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My Feelings...
If you've seen my review for the first movie, then you'll know that I loved it. With this movie I . . . liked it.

Okay let me explain, I did love this movie, I seriously did and still do, but when I first saw it I couldn't shake a feeling that I wanted it to be better. I don't know how and I'm rather annoyed with myself for it, but there it is. Perhaps because I was surprised at how much depth the first movie had, my expectations for this movie grew beyond reachable standards.

Okay, now for the real review. This is a great sequel, practically perfect in every way. Instead of rehashing the first movie the sequel does what it should, continue the story. The Furious Five now respect Po as an equal and Master Shifu has accepted his role as Master Oogway's successor. The villain, Lord Shen is interesting in that he's not using some forbidden mystic art to defeat everyone, he is using technology to try and make Kung Fu obsolete, namely through use of the cannon.

The basic plot runs that Shen, who was once the heir to a prosperous city before being banished, returns and claims the city for himself, but not before making an example of one of the great Kung Fu masters who reside therein. After receiving word of this, the Furious Five and Po set out to stop Shen.

Now if the movie were just this plot, it might've been in danger of falling flat. However, there is another plot running parallel. Mr Ping, Po's father, confesses that he found Po as an orphan(and seriously, who didn't think in the first film that he was gonna make this confession, they even phrased it the exact same way), after Po sees Lord Shen's insignia and has visions of his parents. This in turn leads Po to try and figure out the secrets of his past, which only Lord Shen seems to know.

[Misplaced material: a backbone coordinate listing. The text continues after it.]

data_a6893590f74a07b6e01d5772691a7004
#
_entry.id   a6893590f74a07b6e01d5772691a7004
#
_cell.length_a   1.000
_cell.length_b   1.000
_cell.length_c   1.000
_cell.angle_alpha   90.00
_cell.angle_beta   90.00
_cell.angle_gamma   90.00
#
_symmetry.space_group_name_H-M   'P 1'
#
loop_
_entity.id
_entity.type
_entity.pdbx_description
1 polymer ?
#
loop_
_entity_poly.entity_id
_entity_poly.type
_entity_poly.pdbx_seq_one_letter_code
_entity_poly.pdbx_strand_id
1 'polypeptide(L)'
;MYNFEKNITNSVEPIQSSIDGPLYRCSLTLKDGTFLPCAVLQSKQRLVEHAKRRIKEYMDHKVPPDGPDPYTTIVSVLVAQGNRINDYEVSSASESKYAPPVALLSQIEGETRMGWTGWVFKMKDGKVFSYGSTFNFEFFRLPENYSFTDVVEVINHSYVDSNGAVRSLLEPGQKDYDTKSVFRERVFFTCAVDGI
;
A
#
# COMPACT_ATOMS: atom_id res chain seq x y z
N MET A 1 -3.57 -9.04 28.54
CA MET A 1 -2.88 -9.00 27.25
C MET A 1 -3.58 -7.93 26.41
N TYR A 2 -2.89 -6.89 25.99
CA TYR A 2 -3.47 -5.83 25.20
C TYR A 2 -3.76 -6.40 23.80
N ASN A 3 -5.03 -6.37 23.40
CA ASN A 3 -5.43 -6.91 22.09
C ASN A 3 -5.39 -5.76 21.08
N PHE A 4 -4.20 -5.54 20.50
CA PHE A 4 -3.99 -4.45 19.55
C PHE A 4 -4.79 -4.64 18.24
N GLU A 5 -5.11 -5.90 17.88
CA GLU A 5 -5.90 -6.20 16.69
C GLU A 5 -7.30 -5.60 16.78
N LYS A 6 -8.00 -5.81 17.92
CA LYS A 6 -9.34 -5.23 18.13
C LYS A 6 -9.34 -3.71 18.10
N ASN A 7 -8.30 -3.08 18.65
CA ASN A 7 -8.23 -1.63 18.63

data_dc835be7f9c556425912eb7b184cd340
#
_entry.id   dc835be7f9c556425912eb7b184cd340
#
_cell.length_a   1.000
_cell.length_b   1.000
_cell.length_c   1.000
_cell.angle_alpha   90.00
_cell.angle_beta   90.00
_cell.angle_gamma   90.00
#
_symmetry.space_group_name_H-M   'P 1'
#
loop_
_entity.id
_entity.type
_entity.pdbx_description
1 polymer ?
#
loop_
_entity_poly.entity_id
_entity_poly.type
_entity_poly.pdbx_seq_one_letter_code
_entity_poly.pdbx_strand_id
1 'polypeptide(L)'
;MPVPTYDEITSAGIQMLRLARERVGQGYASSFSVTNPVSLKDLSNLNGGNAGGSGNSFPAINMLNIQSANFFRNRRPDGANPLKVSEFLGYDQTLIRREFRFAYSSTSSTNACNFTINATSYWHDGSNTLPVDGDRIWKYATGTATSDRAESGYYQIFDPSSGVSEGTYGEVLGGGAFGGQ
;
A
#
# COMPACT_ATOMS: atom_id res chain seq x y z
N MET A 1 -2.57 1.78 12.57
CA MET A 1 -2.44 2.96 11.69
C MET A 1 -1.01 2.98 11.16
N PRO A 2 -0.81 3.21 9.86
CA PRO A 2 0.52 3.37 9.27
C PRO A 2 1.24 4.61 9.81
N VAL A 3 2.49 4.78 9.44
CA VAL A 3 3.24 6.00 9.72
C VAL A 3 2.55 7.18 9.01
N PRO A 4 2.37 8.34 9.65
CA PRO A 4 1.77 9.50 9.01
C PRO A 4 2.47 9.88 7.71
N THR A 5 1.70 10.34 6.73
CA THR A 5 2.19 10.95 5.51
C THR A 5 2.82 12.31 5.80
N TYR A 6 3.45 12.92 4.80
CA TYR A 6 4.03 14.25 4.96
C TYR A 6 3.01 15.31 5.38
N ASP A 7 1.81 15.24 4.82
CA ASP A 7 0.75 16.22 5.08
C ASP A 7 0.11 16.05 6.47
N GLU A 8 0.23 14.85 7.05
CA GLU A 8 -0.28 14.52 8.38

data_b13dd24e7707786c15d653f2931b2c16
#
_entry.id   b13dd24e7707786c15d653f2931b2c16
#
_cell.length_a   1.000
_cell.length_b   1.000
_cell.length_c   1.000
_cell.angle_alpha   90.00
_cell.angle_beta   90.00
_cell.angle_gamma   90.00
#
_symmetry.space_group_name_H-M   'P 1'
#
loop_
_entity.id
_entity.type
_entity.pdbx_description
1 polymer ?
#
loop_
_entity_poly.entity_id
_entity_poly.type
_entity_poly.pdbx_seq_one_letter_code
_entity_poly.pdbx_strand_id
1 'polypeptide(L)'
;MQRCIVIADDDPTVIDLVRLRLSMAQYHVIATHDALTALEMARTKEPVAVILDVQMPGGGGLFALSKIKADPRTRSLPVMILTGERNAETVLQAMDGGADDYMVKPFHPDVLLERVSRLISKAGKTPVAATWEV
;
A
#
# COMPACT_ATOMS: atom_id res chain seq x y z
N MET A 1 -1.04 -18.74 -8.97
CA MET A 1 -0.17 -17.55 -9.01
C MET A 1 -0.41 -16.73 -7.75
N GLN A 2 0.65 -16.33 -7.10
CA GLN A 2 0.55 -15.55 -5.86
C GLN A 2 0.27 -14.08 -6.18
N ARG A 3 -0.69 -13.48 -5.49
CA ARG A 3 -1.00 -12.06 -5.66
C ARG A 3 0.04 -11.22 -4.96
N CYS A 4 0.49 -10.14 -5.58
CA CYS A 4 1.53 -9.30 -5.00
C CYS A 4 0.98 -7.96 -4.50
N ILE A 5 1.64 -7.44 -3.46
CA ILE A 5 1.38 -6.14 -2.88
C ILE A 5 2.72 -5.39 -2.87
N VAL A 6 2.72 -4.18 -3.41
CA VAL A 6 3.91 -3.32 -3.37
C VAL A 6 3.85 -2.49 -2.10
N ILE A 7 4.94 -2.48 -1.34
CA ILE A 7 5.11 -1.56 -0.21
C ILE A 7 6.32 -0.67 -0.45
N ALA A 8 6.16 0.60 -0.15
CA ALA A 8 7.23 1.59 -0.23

The emotional core of the movie is carried in Po's search for truth. It continues the character growth from the last film in a very good way. The moral lesson is once again handled with skill, it is not your past that makes you who you are, it's how you choose to react to it, something both Shen and Po echo.

This film is, at the very least, just as good as the original, if not better. I have no idea why I couldn't enjoy it more on the first viewing. On later viewings I have really come to appreciate it. Take my word for it, it's awesome, you won't be disappointed.
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Not as good as Number 1
This is your classic Portal 1 vs Portal 2 debate. Which is better? Now I LOVE Kung Fu Panda. Its a thing of beauty. It didn't need a sequel. The story was self-contained, it tied up all loose ends, and with How To Train Your Dragon and Shrek 4, its my all-time favorite DreamWorks CGI film. When Panda 2 came out, I have to admit I was overall impressed. The scenery, the locations were gorgeous, and the villain, Lord Shen, is pretty damn awesome too.